Noninvasive analysis of the soil microbiome: Biomonitoring strategies using the volatilome, community analysis, and environmental data

Kelly R. Redeker*, Leda L. Cai, Alex J. Dumbrell, Alex Bardill, James P.J. Chong, Thorunn Helgason

*Corresponding author for this work

Research output: Chapter in Book/Report/Conference proceedingChapter

Abstract

Within soils there are microorganisms that act to break down complex substrates (saprophytes), microorganisms that actively aid nutrient delivery (mycorrhizal fungi and nitrogen-fixing bacteria), and others that hijack the system to their own benefit (parasitic bacteria and fungi). The complex interaction between plants, these microbes, and the soil determines how effectively nutrients will be recycled, with a significant impact on regional productivity and biodiversity. Each microbe plays a role in overall soil function but, despite the critical role they play, soil microbial communities and their functions remain challenging to accurately quantify. The functional behaviour of soils is difficult to quantify, in part due to the effects of disturbance when sampling. This suggests that noninvasive analytical tools are necessary to diagnose current soil function and to predict changes in soil behaviour with changing climate or land use. Microbial communities, the drivers of soil function, are diverse, and their individual metabolisms are often tightly coupled, such that the microbial community in aggregate may be considered to have a “net” metabolism. This net metabolism can be described by the volatile signatures that propagate from the soil into the atmosphere and, by proxy, allowing a noninvasive analysis of the microbial community active in the subsurface. Here, we detail the complexities of the soil volatile metabolism, propose a “fingerprint” strategy to describe this complex community that uses trace gas fluxes combined with environmental data, and describe the promising outcomes from an initial foray using this method.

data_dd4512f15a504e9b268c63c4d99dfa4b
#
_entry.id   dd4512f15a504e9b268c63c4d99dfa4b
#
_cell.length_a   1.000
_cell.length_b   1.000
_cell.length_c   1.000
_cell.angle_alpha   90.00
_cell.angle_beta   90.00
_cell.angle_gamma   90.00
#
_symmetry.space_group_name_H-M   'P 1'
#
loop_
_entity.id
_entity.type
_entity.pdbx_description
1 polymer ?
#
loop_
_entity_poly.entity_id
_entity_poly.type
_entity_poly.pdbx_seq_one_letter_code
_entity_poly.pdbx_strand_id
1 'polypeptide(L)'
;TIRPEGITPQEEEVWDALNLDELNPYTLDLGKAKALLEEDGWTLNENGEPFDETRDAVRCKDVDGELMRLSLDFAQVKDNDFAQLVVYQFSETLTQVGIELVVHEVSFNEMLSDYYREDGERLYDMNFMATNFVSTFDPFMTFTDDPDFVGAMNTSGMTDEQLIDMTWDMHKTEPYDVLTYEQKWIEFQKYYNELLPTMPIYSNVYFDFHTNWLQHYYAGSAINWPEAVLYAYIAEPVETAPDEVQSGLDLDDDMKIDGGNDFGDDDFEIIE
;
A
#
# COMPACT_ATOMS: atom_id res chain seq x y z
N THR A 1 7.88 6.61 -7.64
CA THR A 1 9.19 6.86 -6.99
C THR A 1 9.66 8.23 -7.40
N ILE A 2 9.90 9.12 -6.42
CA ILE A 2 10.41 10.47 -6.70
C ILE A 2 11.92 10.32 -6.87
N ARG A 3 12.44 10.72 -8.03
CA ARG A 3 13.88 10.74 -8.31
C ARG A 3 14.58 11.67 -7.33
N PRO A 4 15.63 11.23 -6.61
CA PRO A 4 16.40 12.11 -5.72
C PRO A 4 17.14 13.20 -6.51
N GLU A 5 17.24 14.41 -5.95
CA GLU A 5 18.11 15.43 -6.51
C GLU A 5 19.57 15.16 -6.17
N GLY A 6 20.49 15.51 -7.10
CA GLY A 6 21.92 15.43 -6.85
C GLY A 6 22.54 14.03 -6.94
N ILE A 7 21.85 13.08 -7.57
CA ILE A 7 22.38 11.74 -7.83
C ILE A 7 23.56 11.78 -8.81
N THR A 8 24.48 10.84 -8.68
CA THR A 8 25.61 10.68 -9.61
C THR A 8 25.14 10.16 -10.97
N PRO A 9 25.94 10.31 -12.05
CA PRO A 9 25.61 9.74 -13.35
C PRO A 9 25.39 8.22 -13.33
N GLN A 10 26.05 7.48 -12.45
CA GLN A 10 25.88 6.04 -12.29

Original languageEnglish
Title of host publicationAdvances in Ecological Research
EditorsDavid A. Bohan, Alex J. Dumbrell, Guy Woodward, Michelle Jackson
PublisherAcademic Press Inc.
Chapter4
Pages93-132
Number of pages40
Volume59
ISBN (Print)9780128143179
DOIs
Publication statusPublished - 10 Sep 2018

Publication series

NameAdvances in Ecological Research
Volume59
ISSN (Print)0065-2504

Keywords

  • dimethyl sulphide
  • isoprene
  • methyl halides
  • microbial community
  • microbiome
  • salt marsh
  • volatile metabolites
  • volatilome

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